Evil and Ecstasy: On 'The Silence of the Lambs'

Episode 61 · December 4th, 2019 · 1 hr 6 mins

About this Episode

The Welsh writer Arthur Machen defined good and evil as "ecstasies." Each one is a "withdrawal from the common life." On this view, any artistic investigation into the nature of good and evil can't remain safely ensconced our modern, common-life construal of thinigs. It must become fantastic and incorporate aspects of "nature" that feel "supernatural" from a modern standpoint. Jonathan Demme's screen adaptation of The Silence of the Lambs is a powerful example. The film oscillates undecidably between a straightforward crime story and a work of supernatural horror. In this episode, JF and Phil cast Hannibal Lecter and Clarice Starling as figures in a myth that pits the individual against the institution, the singular against the type, and the forces of light against the forces of darkness.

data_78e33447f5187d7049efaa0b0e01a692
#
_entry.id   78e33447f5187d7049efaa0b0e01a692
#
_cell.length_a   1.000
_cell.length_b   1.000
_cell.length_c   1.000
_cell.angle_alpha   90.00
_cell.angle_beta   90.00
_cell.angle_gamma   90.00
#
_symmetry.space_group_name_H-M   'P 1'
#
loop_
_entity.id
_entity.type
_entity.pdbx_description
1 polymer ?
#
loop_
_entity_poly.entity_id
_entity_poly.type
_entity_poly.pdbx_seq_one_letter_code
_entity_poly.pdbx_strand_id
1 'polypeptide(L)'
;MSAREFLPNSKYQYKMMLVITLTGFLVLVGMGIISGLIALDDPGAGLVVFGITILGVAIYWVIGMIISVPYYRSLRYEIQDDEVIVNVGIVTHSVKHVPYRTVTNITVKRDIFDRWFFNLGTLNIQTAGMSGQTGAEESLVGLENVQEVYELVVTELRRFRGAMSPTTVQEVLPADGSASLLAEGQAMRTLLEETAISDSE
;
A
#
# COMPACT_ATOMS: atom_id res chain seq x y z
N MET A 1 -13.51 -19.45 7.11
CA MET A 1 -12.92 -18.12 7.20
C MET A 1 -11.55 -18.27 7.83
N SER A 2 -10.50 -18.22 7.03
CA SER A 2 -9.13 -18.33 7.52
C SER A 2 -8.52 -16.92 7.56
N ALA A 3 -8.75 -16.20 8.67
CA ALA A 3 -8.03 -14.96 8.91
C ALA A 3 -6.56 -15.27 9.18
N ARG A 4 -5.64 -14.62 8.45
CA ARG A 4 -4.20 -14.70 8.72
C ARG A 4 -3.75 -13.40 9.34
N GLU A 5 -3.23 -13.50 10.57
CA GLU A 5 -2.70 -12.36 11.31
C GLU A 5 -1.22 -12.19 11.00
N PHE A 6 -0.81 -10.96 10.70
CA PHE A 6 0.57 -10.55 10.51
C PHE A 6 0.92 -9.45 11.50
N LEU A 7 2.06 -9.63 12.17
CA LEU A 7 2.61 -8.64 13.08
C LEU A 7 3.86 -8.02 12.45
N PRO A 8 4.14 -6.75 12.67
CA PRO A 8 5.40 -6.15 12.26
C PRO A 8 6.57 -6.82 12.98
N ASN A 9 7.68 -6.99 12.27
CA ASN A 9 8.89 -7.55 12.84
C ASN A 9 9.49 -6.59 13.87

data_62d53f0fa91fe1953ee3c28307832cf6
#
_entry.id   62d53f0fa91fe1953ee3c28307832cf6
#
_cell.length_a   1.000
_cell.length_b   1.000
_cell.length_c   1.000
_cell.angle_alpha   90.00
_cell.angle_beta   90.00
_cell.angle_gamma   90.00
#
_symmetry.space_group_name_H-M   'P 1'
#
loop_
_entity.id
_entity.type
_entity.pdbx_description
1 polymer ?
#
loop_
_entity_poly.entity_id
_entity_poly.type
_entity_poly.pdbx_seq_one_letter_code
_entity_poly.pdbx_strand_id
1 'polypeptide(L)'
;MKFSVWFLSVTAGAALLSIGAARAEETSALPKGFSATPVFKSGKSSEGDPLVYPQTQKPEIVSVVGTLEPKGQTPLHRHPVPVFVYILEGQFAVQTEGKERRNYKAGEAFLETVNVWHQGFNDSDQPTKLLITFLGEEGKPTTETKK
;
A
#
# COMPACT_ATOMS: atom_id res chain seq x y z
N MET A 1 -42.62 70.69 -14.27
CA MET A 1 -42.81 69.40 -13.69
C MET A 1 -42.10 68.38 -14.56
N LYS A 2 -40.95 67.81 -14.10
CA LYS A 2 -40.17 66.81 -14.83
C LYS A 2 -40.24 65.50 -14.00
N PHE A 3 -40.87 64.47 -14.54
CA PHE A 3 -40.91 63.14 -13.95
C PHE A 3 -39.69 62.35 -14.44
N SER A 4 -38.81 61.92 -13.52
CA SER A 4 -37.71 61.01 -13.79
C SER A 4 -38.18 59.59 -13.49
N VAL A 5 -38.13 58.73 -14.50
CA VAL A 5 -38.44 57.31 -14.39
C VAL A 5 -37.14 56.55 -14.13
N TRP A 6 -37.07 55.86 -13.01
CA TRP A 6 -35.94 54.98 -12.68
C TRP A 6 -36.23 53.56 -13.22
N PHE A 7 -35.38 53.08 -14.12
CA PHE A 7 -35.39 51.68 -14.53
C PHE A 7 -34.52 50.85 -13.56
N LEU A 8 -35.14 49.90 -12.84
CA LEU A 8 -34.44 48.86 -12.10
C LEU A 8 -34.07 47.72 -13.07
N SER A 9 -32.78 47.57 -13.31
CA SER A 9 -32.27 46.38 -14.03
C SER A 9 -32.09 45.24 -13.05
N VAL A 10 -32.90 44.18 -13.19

Jonathan Demme (dir.), The Silence of the Lambs
Thomas Harris, The Silence of the Lambs (original novel)
Carl Jung on the doctrine of Privatio Boni
Johann Sebastian Bach, The Goldberg Variations
William Gibson, Pattern Recognition
Rolling Stones, "Sympathy for the Devil"
Howard Shore, Canadian composer
Arthur Machen, The White People
Weird Studies, episode 3: Ecstasy, Sin, and "The White People"
Machen, The White People
Machen, Hieroglyphics: A Note Upon Ecstasy in Literature